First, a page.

April Meeting Roundup + Good News

We had another educational and inspiring meeting last Saturday, with two phenomenal guest speakers: literary agent Kevan Lyon, of Marsal Lyon Literary Agency, and writing coach Marni Freedman, the author of the recently released 7 Essential Writing Tools.

In the morning, Kevan untangled the twisted web of subsidiary rights, helping to demystify some of the more complicated elements of a publishing contract. Subsidiary rights are the rights pertaining to the production or publication of your work in different formats, such as audio, film, or foreign translations. Kevan explained the ins and outs of navigating this convoluted section of your contract, including how to determine the split on the payout, what a standard payout is considered (for example, 75/25 for translation rights vs 50/50 for audio), and when to expect to see your earnings (hint: it’ll take a really, really long time to see money from foreign markets).

She also discussed the advantages and disadvantages of signing your subsidiary rights away to a publisher as opposed to keeping them and trying to sell them elsewhere. The biggest advantage of selling them separately is that the author sees a higher cut; on the other hand, it can be hard to sell these rights, particularly if you’re a debut author. However, she mentioned that translation rights can be a negotiating point in your contract. For example, if your publisher wants to keep them, you might be able to obtain a higher advance.

Translation rights, according to Kevan, are the most valuable of all your subsidiary rights, followed by audio, and finally film. She encouraged us all to be realistic about our hopes of our books being made into a film or television show; the number of projects that are actually produced into finished films or television series are one in a million. Far more common, she said, is the sale of an option – where a producer, screenwriter, or other filmmaker reserves the rights to create an adaption of your novel for a specified period of time. The odds of those options progressing to a full-blown production, though, are slim.

The biggest takeaway from this discussion was that we should all keep a close eye on our contracts to make sure we’re protecting ourselves and our work.

While Kevan took pitches from our members in the afternoon (good luck to everyone who is sending in requested material!), we were treated to a speech from Marni Goldman, who inspired us to take our writing career into our own hands. We live in one of the best times for writers ever, she said; agents are accessible, self-publishing is possible, and hybrid careers are taking off. In many ways, though, our self-limiting beliefs can block us from achieving our true potential.

Marni said that there are several ways we can bust down those blocks we’ve placed in our way.

  • Find your unique voice. Realize that they’re just words, and words can be moved around. Think of your book as a sandbox; before you can build a castle, you need a little sand to play with. So allow yourself to fail, to write those crappy first drafts. The important thing is to make progress, to let go and trust yourself.
  • Make a bold plan. Push yourself beyond your comfort level when setting your career goals. When you feel like you’re in a place of discomfort with your ideas and your aspirations, you’re doing the right thing.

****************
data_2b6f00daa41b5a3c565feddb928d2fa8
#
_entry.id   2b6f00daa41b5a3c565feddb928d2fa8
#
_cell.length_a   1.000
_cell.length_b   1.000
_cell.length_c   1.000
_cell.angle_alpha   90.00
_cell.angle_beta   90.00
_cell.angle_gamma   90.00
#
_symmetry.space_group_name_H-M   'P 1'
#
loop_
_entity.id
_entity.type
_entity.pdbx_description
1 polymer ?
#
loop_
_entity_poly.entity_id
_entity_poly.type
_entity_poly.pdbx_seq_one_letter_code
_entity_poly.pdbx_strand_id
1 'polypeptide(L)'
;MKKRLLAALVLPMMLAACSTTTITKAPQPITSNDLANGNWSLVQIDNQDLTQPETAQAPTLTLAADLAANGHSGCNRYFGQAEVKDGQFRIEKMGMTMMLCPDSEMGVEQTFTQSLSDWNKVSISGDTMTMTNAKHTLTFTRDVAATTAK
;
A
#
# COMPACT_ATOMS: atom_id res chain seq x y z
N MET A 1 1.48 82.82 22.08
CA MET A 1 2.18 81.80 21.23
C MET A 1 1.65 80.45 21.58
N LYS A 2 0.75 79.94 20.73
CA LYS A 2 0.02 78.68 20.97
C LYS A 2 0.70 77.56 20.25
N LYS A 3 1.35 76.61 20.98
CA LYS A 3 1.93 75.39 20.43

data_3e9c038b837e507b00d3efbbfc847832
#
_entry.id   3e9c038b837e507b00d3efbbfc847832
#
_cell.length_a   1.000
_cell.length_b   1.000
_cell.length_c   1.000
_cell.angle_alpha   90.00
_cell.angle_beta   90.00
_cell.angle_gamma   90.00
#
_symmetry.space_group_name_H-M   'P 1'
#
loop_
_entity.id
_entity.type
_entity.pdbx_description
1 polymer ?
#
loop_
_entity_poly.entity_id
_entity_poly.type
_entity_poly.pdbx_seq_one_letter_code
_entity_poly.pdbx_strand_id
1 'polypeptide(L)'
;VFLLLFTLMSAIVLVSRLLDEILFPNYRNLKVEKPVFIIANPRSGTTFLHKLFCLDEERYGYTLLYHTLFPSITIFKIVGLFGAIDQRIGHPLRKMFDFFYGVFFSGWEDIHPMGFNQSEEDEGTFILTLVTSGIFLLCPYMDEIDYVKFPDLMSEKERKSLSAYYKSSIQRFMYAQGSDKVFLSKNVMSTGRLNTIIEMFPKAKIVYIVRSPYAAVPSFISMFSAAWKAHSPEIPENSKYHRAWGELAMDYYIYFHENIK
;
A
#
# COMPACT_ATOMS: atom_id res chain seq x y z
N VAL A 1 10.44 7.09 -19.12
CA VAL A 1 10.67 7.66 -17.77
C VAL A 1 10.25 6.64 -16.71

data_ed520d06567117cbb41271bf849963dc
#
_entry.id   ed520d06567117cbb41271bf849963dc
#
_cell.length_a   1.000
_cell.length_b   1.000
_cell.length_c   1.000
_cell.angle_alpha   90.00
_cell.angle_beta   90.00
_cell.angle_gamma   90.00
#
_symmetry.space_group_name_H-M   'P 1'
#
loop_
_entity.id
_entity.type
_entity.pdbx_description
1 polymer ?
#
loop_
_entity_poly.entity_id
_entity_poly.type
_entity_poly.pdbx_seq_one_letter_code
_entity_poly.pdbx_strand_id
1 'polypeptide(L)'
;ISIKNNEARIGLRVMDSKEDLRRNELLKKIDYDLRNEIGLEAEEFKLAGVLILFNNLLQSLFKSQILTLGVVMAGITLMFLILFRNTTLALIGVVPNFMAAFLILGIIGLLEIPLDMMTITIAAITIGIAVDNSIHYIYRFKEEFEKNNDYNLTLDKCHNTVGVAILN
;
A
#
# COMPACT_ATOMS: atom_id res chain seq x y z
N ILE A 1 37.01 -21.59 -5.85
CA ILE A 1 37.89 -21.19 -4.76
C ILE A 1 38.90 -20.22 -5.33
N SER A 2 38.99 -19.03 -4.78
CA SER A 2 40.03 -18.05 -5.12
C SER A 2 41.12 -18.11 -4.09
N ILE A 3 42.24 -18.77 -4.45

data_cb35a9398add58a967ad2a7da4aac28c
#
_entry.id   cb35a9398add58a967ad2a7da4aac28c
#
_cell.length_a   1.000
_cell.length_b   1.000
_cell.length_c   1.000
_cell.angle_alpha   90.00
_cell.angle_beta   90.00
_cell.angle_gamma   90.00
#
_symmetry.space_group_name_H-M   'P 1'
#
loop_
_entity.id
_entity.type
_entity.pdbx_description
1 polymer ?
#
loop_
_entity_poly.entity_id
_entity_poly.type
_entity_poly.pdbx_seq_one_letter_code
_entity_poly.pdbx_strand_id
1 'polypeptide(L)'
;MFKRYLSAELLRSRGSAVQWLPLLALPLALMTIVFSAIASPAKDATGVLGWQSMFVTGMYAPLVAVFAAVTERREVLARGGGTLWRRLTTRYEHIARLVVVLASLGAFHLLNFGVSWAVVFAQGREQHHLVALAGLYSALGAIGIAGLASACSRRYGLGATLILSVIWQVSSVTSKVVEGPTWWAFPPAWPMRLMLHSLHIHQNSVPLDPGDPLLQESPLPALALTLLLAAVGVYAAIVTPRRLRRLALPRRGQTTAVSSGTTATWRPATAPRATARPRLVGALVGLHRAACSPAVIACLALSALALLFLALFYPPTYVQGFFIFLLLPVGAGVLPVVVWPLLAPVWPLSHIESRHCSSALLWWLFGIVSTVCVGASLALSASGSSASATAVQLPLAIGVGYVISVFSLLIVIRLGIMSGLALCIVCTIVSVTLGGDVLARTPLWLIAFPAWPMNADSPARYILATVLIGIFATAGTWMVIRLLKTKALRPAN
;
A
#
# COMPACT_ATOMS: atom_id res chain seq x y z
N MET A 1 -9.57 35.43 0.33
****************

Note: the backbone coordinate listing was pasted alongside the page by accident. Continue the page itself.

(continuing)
• Submit like a maniac. If you don’t send your work in, you’ll never win that contest or get that contract. Success comes from being tenacious and never giving up, even when you’re at the end of your rope.

She encouraged us all to embrace the “Feisty Writer” within us and shift our internal attitudes from one of self-defeat to one of self-surrender and “authentic courage.”

Member of the Month Lisa Kessler (l.) with President-Elect Tami Vahalik

Member of the Month Lisa Kessler (l.) with President-Elect Tami Vahalik

Speaking of “authentic courage,” our Member of the Month was Lisa Kessler. While Lisa routinely goes above and beyond her duties for our chapter, she was nominated by Megan Just for her extraordinary support and mentorship in helping her fellow chapter mates succeed in their quests for publication.

Additionally, our chapter members celebrated all of the following Good News:

  • Carmen Paul applied and was accepted to the Writers Guild of America (WGA) Veterans’ Writing Retreat.
  • Tessa McFionn signed a contract for her third book.
  • Tameri Etherton’s Developing Cassandra won the silver medal in the Independent Publisher Book Awards.
  • Bob Richard had a full request of his manuscript from Harlequin.
  • Donnamaie White released seven books, with three more in the pipe.
  • Sarah Richmond sold her book, Do Be Sensible, Miss Wynchcomb. Also, her workshop, A 19th Century Fashion Show, was accepted for presentation at RWA 2016.
  • JQ Anderson’s debut novel, Intercepted, hit #2 on the Kindle Best Sellers lists for Romance: New Adult and College, as well as Kindle Free Books.
  • C.J. Corbin made PAN.

Join us next month for an extremely special event: we’ll be hosting NYC Medical Examiner Jonathan Hayes and Detective Tenaya Webb to discuss how to get our murder scenes right, and uncover how police solve crimes. Don’t miss it!


Pitch Perfect

You’ve spent the past six months (or twelve months, or three years) pouring your heart into the pages of a novel. You’ve written, revised, sent to critique partners and beta-readers, crossed every t and dotted every i… and now you’re finally ready to send your creation out into the world.

But if you’re seeking traditional publication, first you’ve got to get the attention of a literary agent or editor. Often, this means months (or years) of sending out query letters, hoping to be plucked from the depths of the slush pile. And while the slush pile is not to be discounted (my agent found me in her slush pile!), there’s something to be said for the ability to talk one-on-one with a publishing professional about your work, to have their undivided attention and be able to sell your story in person.